Not in the frequency domain, is it the same as in the time domain?Have you don't anything recently with Thevenin or Norton equivalent circuits?
Yep.Not in the frequency domain, is it the same as in the time domain?
How would you end up finding Io though? You would instantly loose itYep.
That's the primary motivation for working in the complex frequency domain -- we get to turn hideous time-domain differential equations for time-varying signals into familiar tame equations analogous to our friendly DC circuit equations.
Why would you instantly lose it?How would you end up finding Io though? You would instantly loose it
How would you start to combine the elements without first doing Io with -j2 ohm? Even using a delta - wye transform wouldn't help that much. Unless I'm missing something?Why would you instantly lose it?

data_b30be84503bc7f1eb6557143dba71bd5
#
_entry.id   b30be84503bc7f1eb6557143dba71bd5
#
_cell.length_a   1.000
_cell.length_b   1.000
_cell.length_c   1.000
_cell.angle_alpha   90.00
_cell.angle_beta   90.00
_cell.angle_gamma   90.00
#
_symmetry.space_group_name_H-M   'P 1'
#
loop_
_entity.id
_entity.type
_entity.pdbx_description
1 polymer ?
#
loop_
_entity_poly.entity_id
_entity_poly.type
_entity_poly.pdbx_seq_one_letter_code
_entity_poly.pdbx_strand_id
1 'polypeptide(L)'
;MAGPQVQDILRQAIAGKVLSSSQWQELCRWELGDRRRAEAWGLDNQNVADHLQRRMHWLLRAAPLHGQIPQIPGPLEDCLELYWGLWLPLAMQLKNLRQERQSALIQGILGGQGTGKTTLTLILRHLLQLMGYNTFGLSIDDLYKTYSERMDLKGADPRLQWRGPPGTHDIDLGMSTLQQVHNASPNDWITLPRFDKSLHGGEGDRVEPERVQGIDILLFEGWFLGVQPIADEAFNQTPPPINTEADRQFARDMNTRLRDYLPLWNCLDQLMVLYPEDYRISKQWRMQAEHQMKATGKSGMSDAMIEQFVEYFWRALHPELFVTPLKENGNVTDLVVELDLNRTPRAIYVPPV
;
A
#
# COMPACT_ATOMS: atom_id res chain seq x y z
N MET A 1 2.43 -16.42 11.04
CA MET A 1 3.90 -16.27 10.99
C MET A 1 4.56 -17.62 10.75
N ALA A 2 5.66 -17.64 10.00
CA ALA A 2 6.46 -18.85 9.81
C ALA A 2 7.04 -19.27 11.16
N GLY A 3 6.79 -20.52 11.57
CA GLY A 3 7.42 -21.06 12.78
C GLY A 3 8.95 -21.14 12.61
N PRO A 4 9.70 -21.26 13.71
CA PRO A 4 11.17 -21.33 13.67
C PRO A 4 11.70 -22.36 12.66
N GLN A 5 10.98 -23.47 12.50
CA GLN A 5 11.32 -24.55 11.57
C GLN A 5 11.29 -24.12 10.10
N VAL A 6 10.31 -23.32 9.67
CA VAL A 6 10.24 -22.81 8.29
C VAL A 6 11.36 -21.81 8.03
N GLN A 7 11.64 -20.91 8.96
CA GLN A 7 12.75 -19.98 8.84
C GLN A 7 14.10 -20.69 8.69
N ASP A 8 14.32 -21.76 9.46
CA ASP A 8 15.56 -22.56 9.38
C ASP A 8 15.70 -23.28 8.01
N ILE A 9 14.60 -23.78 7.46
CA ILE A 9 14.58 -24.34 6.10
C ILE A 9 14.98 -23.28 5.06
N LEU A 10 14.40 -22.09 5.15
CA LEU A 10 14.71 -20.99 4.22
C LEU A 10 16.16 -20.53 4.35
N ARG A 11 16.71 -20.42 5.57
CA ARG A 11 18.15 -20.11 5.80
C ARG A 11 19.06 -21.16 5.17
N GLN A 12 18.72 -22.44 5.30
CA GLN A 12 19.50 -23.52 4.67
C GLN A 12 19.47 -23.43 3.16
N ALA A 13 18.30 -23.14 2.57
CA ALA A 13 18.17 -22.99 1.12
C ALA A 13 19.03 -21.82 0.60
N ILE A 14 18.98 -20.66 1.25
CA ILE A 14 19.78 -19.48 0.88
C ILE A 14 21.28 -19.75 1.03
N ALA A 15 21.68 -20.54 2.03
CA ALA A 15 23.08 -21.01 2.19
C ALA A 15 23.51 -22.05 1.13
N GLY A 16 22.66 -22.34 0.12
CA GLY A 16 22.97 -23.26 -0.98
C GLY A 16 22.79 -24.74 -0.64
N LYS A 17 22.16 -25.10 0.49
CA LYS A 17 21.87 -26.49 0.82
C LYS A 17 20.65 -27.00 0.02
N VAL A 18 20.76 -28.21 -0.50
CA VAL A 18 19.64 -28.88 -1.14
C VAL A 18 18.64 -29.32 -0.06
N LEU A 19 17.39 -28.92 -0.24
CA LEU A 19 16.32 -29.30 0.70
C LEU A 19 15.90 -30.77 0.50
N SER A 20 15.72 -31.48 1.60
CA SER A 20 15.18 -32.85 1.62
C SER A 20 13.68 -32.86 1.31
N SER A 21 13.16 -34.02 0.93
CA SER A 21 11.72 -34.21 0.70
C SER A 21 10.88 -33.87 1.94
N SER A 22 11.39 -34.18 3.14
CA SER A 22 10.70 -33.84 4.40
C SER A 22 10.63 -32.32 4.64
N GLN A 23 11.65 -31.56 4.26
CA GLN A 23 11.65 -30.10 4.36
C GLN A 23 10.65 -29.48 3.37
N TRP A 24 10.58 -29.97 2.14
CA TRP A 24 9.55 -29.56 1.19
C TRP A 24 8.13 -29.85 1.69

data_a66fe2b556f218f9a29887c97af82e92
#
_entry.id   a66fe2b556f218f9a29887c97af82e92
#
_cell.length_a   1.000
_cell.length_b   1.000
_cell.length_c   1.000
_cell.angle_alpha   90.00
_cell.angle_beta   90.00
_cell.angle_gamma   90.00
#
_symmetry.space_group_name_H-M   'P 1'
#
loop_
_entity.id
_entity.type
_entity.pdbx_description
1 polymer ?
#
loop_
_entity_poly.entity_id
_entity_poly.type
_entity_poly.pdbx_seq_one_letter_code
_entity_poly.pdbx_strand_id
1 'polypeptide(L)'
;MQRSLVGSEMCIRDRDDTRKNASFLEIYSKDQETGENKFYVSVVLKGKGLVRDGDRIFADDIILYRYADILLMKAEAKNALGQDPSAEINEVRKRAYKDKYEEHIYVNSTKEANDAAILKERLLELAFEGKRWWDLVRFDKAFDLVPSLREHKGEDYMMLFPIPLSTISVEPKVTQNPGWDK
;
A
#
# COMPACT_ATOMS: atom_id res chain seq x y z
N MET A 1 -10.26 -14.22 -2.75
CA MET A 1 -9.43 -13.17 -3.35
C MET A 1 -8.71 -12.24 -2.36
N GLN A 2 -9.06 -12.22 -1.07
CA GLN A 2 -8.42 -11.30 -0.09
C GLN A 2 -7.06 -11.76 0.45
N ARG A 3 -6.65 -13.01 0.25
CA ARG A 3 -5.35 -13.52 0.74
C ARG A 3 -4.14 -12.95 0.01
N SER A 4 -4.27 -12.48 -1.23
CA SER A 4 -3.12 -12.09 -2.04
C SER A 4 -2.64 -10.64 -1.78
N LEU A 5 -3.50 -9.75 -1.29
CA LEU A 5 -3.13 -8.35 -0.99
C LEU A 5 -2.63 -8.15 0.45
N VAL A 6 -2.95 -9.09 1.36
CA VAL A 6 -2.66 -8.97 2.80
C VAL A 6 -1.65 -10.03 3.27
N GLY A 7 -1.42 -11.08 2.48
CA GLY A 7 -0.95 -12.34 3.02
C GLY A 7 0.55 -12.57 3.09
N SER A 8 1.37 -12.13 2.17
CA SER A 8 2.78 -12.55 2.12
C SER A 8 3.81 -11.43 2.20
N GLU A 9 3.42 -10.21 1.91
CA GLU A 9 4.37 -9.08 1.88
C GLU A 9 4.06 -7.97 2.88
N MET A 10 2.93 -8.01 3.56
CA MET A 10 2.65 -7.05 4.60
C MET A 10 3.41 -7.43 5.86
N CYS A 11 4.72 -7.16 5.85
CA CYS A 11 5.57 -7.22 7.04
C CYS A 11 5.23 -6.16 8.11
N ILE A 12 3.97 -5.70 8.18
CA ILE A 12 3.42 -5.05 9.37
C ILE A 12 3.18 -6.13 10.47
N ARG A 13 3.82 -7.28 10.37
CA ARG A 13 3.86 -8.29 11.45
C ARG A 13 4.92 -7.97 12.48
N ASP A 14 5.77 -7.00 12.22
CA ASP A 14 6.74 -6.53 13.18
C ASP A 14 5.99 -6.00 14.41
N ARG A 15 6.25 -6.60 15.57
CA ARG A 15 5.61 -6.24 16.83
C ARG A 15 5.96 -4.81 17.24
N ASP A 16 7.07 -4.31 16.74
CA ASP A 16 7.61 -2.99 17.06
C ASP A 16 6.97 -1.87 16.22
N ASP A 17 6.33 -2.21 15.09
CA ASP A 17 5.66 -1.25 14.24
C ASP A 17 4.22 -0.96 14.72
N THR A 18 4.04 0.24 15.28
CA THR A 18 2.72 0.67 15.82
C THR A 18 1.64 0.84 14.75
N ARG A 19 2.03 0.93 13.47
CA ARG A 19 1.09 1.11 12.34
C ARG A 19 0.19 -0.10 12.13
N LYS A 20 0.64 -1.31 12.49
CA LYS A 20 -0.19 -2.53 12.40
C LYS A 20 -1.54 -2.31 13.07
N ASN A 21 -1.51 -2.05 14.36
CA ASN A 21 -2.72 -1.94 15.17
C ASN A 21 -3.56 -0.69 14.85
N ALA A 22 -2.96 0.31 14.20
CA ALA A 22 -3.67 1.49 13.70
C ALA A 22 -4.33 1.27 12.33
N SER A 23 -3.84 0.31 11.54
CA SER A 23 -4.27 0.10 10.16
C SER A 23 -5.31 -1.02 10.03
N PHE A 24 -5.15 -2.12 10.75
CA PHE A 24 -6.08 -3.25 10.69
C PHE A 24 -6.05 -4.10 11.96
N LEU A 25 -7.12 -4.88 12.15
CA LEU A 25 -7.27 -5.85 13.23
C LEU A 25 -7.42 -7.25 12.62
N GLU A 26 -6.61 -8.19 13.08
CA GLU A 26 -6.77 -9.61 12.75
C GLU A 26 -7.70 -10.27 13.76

Treat the component with I0 as your load and find the Norton equivalent of everything else.
Fall back on what the entire meaning of a Thevenin or Norton equivalent circuit is.How would you start to combine the elements without first doing Io with -j2 ohm? Even using a delta - wye transform wouldn't help that much. Unless I'm missing something?
Hello there,Never mind, I figured it out. I combined the Io resistor with the -j2 ohm in parallel, then I did current division to find the current through the 4 ohm inductor and then did current division again to find Io
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